The city of Peachtree Corners, Georgia, now boasts the first section of solar roadway in the United States, officials declared in a press release last week.
Peachtree Corners, a suburb of Atlanta, installed solar panels in a section of its Technology Parkway, which officials said also serves as a testing lane for self-driving cars.
The installation uses Wattway solar panels, manufactured by French road-building company Colas Group. The company previously said these panels can be applied directly to an existing road surface and provide comparable levels of grip to conventional paving materials.
In 2016, Colas announced plans to pave 621 miles of French roads with Wattway solar panels, although it's unclear how much progress has been made to date.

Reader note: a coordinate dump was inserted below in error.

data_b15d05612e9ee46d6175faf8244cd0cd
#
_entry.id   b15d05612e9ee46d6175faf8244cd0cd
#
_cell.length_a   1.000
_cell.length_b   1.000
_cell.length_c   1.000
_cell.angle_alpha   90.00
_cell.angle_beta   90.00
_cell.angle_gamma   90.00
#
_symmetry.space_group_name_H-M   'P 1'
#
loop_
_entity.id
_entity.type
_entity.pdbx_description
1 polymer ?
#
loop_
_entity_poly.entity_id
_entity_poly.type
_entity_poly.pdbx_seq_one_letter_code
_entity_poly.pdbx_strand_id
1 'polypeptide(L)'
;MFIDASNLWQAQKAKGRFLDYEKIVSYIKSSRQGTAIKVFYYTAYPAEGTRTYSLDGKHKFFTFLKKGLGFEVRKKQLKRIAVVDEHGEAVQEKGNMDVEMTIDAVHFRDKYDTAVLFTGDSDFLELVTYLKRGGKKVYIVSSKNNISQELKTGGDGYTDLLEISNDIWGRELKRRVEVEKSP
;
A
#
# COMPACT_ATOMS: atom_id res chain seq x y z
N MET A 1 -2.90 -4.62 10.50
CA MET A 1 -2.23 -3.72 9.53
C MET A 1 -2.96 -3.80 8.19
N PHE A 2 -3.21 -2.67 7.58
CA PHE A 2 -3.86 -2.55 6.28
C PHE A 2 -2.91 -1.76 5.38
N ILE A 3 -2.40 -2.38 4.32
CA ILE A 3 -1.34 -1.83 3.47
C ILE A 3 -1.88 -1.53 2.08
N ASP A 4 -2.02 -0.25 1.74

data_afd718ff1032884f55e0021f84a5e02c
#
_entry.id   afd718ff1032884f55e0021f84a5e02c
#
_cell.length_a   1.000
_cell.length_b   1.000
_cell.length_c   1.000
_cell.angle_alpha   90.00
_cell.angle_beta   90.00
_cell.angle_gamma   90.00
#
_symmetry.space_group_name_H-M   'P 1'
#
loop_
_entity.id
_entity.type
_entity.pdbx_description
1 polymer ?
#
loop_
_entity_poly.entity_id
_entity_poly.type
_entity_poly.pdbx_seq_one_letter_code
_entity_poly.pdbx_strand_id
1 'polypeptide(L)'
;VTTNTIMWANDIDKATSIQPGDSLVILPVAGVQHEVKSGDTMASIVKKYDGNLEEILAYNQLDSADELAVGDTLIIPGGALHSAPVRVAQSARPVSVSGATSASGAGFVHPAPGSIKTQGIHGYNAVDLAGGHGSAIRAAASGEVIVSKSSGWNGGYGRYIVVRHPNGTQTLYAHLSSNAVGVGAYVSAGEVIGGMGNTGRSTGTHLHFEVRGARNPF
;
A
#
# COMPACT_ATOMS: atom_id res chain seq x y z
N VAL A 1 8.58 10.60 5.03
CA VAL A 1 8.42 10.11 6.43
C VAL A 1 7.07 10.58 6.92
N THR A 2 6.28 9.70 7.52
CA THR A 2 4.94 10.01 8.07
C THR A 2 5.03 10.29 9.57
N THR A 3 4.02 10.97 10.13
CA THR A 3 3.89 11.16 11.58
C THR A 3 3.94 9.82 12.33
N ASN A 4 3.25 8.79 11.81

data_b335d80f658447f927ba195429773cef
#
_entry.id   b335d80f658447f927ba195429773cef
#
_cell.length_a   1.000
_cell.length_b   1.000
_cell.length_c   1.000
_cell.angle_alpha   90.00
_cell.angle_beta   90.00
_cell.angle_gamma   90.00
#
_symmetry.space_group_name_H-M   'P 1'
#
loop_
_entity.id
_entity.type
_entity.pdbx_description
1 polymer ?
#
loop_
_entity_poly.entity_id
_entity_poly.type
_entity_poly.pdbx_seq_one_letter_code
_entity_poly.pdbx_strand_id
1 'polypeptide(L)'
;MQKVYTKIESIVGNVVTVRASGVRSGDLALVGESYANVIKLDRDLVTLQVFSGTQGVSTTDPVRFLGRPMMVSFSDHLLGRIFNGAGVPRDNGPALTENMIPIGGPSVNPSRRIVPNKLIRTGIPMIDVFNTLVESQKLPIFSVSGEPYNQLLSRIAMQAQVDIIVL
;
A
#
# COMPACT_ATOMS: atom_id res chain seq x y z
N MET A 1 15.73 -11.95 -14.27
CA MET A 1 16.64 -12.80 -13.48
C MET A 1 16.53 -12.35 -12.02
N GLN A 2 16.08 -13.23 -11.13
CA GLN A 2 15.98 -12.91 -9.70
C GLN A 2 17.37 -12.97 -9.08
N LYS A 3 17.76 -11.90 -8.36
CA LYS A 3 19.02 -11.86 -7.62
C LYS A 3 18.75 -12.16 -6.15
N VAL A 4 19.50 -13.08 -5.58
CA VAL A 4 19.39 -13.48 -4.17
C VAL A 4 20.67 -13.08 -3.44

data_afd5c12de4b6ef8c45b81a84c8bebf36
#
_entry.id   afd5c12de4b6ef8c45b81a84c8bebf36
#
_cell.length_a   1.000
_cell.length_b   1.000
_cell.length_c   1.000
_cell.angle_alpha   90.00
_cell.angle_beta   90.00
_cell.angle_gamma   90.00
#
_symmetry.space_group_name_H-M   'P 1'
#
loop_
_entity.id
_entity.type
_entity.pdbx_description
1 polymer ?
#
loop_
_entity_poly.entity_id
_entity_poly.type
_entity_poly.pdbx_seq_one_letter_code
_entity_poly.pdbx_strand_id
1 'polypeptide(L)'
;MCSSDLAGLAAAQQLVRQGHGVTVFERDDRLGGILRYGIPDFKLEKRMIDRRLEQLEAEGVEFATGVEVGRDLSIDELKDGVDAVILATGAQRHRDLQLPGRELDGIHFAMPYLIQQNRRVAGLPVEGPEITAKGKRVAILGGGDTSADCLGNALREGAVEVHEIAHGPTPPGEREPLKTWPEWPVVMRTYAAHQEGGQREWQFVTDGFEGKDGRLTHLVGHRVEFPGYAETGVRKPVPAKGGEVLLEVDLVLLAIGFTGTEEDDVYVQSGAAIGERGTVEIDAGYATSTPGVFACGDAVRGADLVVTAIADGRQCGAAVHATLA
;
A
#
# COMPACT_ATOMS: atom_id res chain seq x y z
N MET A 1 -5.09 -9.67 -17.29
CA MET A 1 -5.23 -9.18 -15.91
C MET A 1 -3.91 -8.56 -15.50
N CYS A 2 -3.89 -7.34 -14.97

Colas Wattway road-mounted solar panels
The Georgia solar roadway will produce more than 1,300 kilowatt-hours of electricity annually, according to officials. That energy will be used for a Level 2 electric car charging station at Peachtree Corners' city hall, which drivers will be able to use for free. An energy-storage system, consisting of battery packs that can store excess electricity, will allow for nighttime use.
The project was done in partnership with The Ray, an organization that uses a separate 18-mile stretch of Georgia highway as a testbed for new technologies. The Ray has already tested solar panels to be installed on this portion of highway.
While there have been several high-profile projects, such as turning a stretch of Route 66 into a solar road, actual solar-roadway installations have been fairly small scale so far.
The technology still generates buzz however, not only with the prospect of clean energy, but also features like heating elements that can automatically clear snow.